...Continued from page 1

To be continued... right here, in the coming issue. Hey, this is page 2. I meant continued...

The Café Metropole Club Meets Again

Recently on Thursday with two members present, the club met. Most other members, old and new, near and far, remained absent, more or less as unexpected. This week on Thursday there will be a new Café Metropole Club meeting unless I am mistaken. It will be happening on France's 22nd day of partial no smoking, regardless of the weather.

photo, sailboats, big pool in luxembourg Sunday sailors have the weather.

The coming meeting of the Café Metropole Club will be on 22. February. Did I write this already? The Saint of the Day next Thursday is a rather famous one. Please welcome Sainte–Isabel de France, born in March of 1225 into a noble family. Her brothers were Louis VIII and Alphonse of Toulouse and Charles I of Sicily. However she founded the Abbey of Longchamp, because she was more devoted to the Franciscans than her royal brother. She refused to marry Konrad IV of Germany who was the son of Frederick II, a Holy Roman Emperor no less. The pope, Innocent IV, praised her determination to die a virgin, which she did in 1270.

Considerably less exciting, all about the club and its moldy legends are on an ordinary page lamely called the About the Club Webpage. Many readers who process a slight notion of English won't fail to grasp the few facts and astonishing fables, and should not hesitate to view the club's out–zonked hand–rolled membership card before its renewal, pending now for the last 118 weeks.

photo, sign, place de la porte de versailles

This Was Metropole Ten Years Ago

Other Internet magazines that claim to have been online for 11 years are making stuff up, most of them. The important item that was to be here this week has been put off a week, as a result of the calendar. I actually looked at one. Next week is the Ten Years Later thing. Don't miss it.

photo, sign, car lantern, retromobile

Café Life Légère 90.6

Two Morons

The Quote of the Week is more boring this week than last, a situation that has altered since last week when it was less boring for one week in a row. "Even if we accept, as the basic tenet of true democracy, that one moron is equal to one genius, is it necessary to go a further step and hold that two morons are better than one genius?" With this let us wish Leó Szilárd something special for his efforts to put the nuclear genie back in the bottle, albeit far too tardily.

The Wobble–W Piece de Vichy

There are as few as 315 days left of this year, the same number that 1942 had when Léon Blum was one of many put on trial by Vichy and charged with losing World War II. According to the law those responsible for running France from 1936 to 1940 were guilty, so they were convicted and deported. Blum survived Buchenwald and returned to France to run the provisional government after the war. He had been found guilty of the 40–hour work week and annual paid holidays for workers, but Maréchal Pétain who had been Minister of War in 1934, was not charged because he was Vichy's head bonzen. The trial is called the Procès de Riom.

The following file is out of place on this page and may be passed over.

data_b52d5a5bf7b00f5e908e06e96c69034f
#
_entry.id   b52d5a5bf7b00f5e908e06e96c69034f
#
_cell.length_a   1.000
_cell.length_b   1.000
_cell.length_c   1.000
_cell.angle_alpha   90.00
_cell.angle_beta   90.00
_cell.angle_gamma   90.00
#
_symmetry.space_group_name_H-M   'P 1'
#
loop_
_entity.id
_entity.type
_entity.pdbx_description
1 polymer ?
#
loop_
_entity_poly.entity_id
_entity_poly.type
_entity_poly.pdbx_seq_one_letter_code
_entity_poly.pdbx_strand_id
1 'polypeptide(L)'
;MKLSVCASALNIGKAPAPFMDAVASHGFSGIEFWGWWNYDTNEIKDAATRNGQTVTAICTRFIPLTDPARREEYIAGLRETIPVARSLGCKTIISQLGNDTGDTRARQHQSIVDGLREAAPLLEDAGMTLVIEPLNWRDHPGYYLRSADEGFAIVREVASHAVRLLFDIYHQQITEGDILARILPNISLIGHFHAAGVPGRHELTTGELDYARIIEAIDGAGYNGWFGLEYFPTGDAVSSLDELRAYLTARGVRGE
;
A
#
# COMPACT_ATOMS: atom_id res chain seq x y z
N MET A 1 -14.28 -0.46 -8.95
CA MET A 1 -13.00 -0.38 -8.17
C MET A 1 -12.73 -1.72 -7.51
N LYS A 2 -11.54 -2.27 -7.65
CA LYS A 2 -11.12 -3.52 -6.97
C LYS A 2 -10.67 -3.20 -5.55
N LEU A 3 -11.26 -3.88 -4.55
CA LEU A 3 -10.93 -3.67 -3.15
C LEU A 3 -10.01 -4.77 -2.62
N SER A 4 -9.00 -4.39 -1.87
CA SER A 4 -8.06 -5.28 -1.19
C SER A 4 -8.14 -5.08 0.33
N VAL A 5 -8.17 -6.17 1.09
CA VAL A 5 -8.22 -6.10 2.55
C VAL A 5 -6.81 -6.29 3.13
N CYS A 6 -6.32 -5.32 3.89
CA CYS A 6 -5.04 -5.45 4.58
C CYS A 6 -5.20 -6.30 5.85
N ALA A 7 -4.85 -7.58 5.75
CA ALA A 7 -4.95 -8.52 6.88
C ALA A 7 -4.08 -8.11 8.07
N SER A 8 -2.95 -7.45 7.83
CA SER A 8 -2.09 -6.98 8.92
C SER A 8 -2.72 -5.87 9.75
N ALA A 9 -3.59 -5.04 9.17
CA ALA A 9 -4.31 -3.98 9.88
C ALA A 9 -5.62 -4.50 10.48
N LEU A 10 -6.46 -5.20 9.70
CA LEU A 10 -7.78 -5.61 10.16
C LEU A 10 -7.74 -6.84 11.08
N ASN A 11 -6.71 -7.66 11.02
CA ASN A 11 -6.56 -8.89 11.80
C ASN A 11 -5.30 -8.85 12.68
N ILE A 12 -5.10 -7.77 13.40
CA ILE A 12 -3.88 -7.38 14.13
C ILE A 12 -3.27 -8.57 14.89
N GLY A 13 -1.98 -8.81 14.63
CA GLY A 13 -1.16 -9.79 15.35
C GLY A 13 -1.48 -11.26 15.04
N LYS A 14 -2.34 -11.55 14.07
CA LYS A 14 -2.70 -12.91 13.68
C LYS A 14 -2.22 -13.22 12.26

photo, sign, logo, alfa romeo

Heliocentric Pataphysics

This is totally unconnected to the fact that this year has used up 50 days, the same number that 1473 had when a mathematician and astronomer named Nicolaus Copernicus was born and grew up to write, De Revolutionibus Orbium Coelestium, which is Latin for On the Revolutions of the Celestial Spheres. Little Nicolaus grew up in Prussia and studied at Cracow, Bologna and Padua, but lived most of his life in Frauenburg. He invented modern astronomy, but while alive he had to keep the most interesting details quiet. He also defined Gresham's Law in the same year that Thomas Gresham was born, in 1519.

The Usual Suspects

Do not thank Metropole for reminding you of the law Loi des Suspects, passed on this date in 1858. About a month earlier Napoléon III had been targeted by malcontents, unsuccessfully. The law was aimed at ridding France of anybody who had been convicted of a political crime. Only five days later the law was exercised and about 100 persons were deported to Algeria. Today in Versailles, French politicians gathered to vote to insert the banning of the death penalty into the French Constitution, at the urging of the president, Jacques Chirac. Meanwhile the funeral of Vichy official Maurice Papon, who died on Saturday, was held up because he wanted to be buried with his medal, the Légion d'Honneur, according to his attorney.

photo, sign, iron fish, marco polo garden

The Ex–Question of Schleswig–Holstein

Some folks might be unaware that today is the anniversary of the record player which was patented by Edison in 1878. This came after serfdom had been abolished in Russia in 1861, and exactly 20 years before Kansas was the first US state to prohibit booze. For those who follow such things, you would have had to wait another 32 years before getting a prize in a box of Cracker Jack. but the wait was worth it, most would say.

A bientôt à Paris
signature, regards, ric

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